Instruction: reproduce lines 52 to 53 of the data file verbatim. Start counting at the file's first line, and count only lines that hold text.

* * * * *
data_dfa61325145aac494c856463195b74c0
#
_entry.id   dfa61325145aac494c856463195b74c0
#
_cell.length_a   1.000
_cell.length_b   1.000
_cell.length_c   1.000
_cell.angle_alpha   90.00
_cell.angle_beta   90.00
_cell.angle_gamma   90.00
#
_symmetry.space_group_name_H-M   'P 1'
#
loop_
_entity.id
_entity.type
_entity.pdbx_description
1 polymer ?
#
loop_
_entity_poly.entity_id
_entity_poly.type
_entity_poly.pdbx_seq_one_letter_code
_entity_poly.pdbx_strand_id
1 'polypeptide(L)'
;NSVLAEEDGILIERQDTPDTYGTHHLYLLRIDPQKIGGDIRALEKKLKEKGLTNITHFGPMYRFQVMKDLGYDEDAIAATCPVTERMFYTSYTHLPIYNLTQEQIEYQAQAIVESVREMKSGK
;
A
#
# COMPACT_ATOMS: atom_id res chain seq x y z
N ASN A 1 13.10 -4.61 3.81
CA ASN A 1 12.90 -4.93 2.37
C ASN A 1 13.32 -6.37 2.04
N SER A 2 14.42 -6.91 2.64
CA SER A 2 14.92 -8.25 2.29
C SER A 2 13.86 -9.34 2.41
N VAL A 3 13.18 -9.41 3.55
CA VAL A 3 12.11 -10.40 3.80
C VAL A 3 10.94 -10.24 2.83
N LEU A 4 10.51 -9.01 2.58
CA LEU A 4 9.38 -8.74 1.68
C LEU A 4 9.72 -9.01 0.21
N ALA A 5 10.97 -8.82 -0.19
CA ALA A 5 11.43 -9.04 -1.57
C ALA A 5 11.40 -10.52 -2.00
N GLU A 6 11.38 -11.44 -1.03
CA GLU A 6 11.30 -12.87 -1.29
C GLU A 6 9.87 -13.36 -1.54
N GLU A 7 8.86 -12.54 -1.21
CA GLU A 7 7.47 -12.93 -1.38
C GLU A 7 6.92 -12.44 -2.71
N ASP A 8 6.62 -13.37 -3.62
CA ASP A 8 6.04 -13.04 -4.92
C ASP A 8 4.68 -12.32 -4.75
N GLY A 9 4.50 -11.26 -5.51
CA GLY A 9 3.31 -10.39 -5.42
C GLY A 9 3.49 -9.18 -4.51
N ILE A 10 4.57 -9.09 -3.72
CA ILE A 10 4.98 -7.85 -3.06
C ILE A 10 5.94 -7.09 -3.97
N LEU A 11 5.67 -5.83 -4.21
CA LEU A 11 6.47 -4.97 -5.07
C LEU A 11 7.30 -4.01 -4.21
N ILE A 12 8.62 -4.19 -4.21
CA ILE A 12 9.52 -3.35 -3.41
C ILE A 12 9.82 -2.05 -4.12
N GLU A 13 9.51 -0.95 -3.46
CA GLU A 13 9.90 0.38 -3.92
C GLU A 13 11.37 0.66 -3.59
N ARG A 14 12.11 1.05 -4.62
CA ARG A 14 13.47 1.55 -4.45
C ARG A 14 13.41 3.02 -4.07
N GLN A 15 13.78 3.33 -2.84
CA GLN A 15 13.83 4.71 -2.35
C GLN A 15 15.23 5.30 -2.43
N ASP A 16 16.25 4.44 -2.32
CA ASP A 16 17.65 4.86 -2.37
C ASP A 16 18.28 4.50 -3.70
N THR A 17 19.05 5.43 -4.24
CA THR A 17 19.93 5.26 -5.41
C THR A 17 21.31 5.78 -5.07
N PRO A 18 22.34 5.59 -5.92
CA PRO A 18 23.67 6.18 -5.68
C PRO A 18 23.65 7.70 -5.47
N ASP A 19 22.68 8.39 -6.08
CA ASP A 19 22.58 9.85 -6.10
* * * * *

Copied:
N ASP A 8 6.62 -13.37 -3.62
CA ASP A 8 6.04 -13.04 -4.92